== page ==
Some area school districts will receive more money from the state in the 2019-20 school year. However, districts battling decreasing enrollment likely will not reap the benefits.
The Iowa House and Senate recently passed legislation that brings $78.6 million, or about 2.06 percent, in new money for supplemental state aid to school districts across Iowa. The number doubles the state aid increases that districts received over the last two fiscal years.
Gov. Kim Reynolds signed the bill into law in February.
A second bill included $2.3 million for other inequity issues on per-pupil spending, resulting in about 2.3 percent in new education funding. Those numbers break down to an addition of $5 to the state cost per pupil for the 2020 fiscal year, bumping it up to $6,880.
For the Bellevue Community School District, that means just over $178,457, or 4.52 percent, in new money, according to Superintendent Tom Meyer.
“All funds assist in the daily school operations to enhance the learning of our students,” Meyer said. “We were fortunate to have an increase in enrollment which directly impacts our amount of state-approved allowable growth.
Bellevue gained about 14 students.
“Yet, when we look at the different needs of our students both now and for their future, it is always a struggle to meet the needs of students,” Meyer added. “But, we consistently design programs to meet the needs of our students as we prepare them not only for the next grade level or course, but for their future in society.
“School districts have become accustomed to making do with less and less funds and have become good at it, but in future years we also must work to provide adequate funding for all districts across the state to meet the needs of our students as they graduate,” Meyer said”
In northern Clinton County, Delwood’s steadily increasing enrollment amounted to a total of 205 students. The district will gain about $29,000 in “new money,” according to Superintendent/Principal Todd Hawley.
“This helps, but there are yearly costs that continually go up,” Hawley said. “Such things as insurance costs, fuel, and other costs of just doing business.”
The Northeast Community School District in Goose Lake will see about a $60,000 bump in state aid next year because of the new legislation.
Andrew Community School District, which added two students this year, will receive an additional $46,994 in funding.
The Central DeWitt School District, which added about 10 students, will receive an additional $278,741 in state aid.
But for some area school districts, declining enrollment is countermanding the boost in state aid.
The Maquoketa Community School District will not benefit from the increased state aid because of decreased enrollment, according to Superintendent Chris Hoover.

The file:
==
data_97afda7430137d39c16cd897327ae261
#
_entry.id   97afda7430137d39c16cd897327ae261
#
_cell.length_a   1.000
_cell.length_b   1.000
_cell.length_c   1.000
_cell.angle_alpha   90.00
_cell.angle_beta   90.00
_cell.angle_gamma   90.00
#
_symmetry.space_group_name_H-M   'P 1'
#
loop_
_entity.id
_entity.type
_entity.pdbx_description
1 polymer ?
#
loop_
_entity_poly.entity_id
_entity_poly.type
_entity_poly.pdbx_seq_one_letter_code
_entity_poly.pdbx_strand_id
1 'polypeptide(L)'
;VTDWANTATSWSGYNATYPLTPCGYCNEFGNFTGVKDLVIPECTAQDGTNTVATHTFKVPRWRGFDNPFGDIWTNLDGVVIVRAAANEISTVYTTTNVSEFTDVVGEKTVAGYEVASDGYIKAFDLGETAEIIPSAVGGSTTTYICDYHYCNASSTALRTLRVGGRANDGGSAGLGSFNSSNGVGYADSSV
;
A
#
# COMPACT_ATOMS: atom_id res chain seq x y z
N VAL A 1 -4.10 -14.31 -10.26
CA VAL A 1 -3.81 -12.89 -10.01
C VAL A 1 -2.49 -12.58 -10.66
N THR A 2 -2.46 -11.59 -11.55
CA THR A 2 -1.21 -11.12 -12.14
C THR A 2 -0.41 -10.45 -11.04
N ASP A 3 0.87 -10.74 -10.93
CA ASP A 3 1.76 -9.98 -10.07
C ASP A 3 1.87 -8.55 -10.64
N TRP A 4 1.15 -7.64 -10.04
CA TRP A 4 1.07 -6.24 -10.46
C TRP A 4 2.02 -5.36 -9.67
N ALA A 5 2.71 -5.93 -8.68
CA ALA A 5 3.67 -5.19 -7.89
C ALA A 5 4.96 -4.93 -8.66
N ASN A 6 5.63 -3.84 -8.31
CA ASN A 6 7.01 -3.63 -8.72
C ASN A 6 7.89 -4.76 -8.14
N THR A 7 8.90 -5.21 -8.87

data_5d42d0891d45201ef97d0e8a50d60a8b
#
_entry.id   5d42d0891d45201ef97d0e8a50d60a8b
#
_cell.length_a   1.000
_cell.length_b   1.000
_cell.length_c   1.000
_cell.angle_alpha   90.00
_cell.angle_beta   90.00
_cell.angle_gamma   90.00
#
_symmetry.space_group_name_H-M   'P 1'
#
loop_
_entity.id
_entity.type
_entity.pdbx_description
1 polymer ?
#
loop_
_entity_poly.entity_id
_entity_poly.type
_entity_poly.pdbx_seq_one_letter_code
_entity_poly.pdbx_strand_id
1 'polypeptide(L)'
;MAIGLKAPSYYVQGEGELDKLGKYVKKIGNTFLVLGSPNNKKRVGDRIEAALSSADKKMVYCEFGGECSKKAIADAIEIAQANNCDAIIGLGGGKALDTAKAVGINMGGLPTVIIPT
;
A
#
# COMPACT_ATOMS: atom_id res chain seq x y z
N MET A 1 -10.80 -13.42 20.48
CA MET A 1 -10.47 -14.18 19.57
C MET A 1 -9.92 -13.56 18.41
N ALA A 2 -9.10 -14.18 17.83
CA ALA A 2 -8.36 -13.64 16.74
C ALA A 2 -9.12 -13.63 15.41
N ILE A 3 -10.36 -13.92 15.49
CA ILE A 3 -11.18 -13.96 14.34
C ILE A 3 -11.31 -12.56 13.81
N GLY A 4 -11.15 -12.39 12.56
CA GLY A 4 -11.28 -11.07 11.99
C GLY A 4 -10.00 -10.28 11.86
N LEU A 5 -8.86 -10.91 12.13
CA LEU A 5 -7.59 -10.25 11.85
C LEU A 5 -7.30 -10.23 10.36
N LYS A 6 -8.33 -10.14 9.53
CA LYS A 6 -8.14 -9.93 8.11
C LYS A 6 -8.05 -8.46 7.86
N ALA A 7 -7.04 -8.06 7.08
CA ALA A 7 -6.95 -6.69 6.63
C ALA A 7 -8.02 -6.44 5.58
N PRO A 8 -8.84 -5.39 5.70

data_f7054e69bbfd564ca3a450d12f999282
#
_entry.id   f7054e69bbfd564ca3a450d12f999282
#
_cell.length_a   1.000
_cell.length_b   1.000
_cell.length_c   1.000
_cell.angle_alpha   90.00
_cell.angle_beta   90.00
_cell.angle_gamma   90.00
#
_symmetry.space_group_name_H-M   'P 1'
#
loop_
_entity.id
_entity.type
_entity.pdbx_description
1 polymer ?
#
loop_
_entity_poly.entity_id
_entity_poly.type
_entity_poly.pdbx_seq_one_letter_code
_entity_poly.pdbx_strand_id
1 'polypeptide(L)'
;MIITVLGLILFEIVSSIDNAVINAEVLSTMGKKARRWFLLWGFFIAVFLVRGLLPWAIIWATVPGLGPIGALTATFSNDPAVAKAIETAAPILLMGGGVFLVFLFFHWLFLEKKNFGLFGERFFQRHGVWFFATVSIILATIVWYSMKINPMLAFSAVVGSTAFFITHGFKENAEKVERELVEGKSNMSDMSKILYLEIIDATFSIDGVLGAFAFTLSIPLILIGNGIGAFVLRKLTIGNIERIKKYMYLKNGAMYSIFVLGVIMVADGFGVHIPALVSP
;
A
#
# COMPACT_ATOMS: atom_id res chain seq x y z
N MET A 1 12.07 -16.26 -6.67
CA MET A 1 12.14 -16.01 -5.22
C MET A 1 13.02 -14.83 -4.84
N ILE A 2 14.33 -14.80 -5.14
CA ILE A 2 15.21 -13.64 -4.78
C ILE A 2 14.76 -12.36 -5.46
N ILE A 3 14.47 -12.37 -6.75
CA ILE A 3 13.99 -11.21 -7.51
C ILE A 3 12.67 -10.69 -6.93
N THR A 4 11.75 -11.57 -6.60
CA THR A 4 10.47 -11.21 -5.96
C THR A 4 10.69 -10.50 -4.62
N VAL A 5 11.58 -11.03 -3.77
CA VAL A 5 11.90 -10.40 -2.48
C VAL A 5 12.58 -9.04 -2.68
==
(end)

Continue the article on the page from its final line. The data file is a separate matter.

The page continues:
Maquoketa’s estimated 2020 enrollment is 1,305.3, which is a decrease of about 30 from the current year.
Districts receive state aid based on their student enrollment. In the next budget year, Maquoketa will receive $6,880 per student, which is $139 more per student. But, that amount does not make up for the 35-student decrease.
Calamus-Wheatland and Easton Valley face similar situations. Cal-Wheat’s enrollment decreased by about 12 students, while Easton Valley’s numbers decreased by about 10.
The state annually spends more than $3.2 billion on K-12 education. That’s a little more than half of the state’s $7 billion-plus annual budget.
A second bill added about $7.8 million to address inequity in transportation costs, a concern of many rural districts as the costs of maintain a fleet of school busses and traveling to athletic events rise. That’s funding is in addition to the $11.2 million the Legislature approved in 2018.
That’s an amount intended to help school districts such as Northeast, which pays more than double the statewide average per student ($329.97) to drive students to and from school and other related events. Northeast spends about $668.96 per student, said Superintendent Neil Gray said.
Northeast will receive about $150,000 under the approved transportation bill, according to Gray.
“This compares favorably to the $70,000 we received last year. Northeast’s net operating transportation costs were slightly over $345,000 last year.”
The bill will pay for about 61 percent of Delwood’s transportation costs. The district annually spends about $180,000 to drive students to and from school and other activities. The bill gives Delwood about $109,000 in aid for that purpose next year.
“It certainly helps, and we hope to use these dollars to impact students in the classroom and give them great experiences,” Hawley said.
Bellevue will receive about $21,500 through the transportation funding.
“The impact of transportation is good for us, but the state still does not fulfill the non-public transportation costs that districts incur,” Meyer said. “But, the transportation equity obviously helps us and many other districts across the state.